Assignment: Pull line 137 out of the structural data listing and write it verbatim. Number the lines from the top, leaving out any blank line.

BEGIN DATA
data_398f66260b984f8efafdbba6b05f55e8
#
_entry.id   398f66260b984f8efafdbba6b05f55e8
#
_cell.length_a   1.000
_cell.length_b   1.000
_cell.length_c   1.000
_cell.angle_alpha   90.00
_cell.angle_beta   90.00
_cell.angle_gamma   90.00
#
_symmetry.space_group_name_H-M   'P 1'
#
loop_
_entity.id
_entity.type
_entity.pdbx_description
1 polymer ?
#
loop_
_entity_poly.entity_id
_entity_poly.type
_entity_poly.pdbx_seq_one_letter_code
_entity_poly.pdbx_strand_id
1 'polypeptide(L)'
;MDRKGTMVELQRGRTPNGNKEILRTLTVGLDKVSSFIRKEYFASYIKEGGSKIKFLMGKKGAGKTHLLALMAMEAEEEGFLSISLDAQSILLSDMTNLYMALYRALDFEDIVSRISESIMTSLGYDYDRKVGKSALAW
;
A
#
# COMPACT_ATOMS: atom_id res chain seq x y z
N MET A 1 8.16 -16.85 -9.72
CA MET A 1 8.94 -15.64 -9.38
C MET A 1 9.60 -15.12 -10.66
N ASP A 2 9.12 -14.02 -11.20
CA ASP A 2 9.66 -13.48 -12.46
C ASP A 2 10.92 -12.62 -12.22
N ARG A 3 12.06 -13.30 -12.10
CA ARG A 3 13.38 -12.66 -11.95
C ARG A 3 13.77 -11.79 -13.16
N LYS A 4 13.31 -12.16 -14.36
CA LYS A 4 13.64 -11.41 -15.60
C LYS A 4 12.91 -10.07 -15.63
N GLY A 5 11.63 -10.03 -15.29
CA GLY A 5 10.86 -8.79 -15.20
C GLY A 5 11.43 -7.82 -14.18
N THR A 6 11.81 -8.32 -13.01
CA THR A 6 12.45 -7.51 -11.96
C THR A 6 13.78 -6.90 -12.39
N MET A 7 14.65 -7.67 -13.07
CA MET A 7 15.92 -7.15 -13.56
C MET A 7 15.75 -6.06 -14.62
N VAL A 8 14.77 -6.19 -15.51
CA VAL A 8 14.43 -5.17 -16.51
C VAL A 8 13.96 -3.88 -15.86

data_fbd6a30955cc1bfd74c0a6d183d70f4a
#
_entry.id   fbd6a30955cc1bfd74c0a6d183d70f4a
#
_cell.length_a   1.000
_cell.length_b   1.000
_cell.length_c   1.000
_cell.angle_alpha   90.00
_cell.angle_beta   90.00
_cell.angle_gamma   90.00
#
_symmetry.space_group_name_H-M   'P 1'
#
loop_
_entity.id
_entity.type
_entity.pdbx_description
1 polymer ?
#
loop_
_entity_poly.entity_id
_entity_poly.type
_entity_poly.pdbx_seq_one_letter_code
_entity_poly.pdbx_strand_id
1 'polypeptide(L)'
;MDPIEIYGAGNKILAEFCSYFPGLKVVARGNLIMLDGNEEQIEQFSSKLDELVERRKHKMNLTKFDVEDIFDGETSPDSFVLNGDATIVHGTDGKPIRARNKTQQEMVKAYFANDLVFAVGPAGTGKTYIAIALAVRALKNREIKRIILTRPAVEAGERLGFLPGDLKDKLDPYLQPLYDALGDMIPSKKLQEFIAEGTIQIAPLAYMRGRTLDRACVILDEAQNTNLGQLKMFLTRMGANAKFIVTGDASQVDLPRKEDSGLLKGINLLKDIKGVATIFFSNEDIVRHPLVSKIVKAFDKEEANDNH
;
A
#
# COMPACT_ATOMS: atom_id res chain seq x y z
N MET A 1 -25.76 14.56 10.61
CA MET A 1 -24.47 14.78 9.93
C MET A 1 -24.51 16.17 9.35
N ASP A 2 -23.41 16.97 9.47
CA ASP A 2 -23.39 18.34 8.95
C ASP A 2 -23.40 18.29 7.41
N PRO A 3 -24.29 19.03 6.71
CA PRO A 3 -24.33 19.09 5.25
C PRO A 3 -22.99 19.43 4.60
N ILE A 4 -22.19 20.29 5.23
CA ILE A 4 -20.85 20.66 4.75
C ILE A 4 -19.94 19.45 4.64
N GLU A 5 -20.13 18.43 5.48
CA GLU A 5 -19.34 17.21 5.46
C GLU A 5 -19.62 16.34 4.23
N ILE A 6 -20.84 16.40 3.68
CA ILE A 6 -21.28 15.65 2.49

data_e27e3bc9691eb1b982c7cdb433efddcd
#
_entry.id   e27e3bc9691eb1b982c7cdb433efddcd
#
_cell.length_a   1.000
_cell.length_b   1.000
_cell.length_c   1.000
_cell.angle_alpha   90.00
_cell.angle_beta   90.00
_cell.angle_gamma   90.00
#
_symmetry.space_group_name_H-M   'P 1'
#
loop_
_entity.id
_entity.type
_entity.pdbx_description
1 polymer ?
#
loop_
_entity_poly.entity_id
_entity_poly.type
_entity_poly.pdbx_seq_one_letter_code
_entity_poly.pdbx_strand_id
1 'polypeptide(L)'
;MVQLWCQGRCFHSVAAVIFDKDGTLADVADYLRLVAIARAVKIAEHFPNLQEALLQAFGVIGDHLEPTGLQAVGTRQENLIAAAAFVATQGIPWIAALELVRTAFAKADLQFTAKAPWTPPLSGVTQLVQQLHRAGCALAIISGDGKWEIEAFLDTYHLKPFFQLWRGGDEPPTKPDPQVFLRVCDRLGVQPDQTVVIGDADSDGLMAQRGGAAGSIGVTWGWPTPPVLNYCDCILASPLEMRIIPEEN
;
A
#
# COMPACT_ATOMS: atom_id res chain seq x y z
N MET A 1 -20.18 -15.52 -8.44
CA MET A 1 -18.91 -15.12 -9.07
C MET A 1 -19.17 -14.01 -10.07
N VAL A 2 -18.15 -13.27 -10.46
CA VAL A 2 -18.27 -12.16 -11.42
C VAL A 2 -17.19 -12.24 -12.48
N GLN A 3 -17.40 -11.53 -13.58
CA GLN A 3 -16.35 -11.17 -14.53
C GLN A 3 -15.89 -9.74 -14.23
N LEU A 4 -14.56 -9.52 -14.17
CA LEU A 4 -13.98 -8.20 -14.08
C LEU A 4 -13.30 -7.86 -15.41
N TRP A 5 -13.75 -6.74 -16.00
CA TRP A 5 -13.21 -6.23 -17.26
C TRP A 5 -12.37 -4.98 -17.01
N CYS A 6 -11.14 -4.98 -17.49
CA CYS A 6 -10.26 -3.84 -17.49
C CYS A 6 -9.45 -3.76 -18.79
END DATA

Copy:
C VAL A 2 -17.19 -12.24 -12.48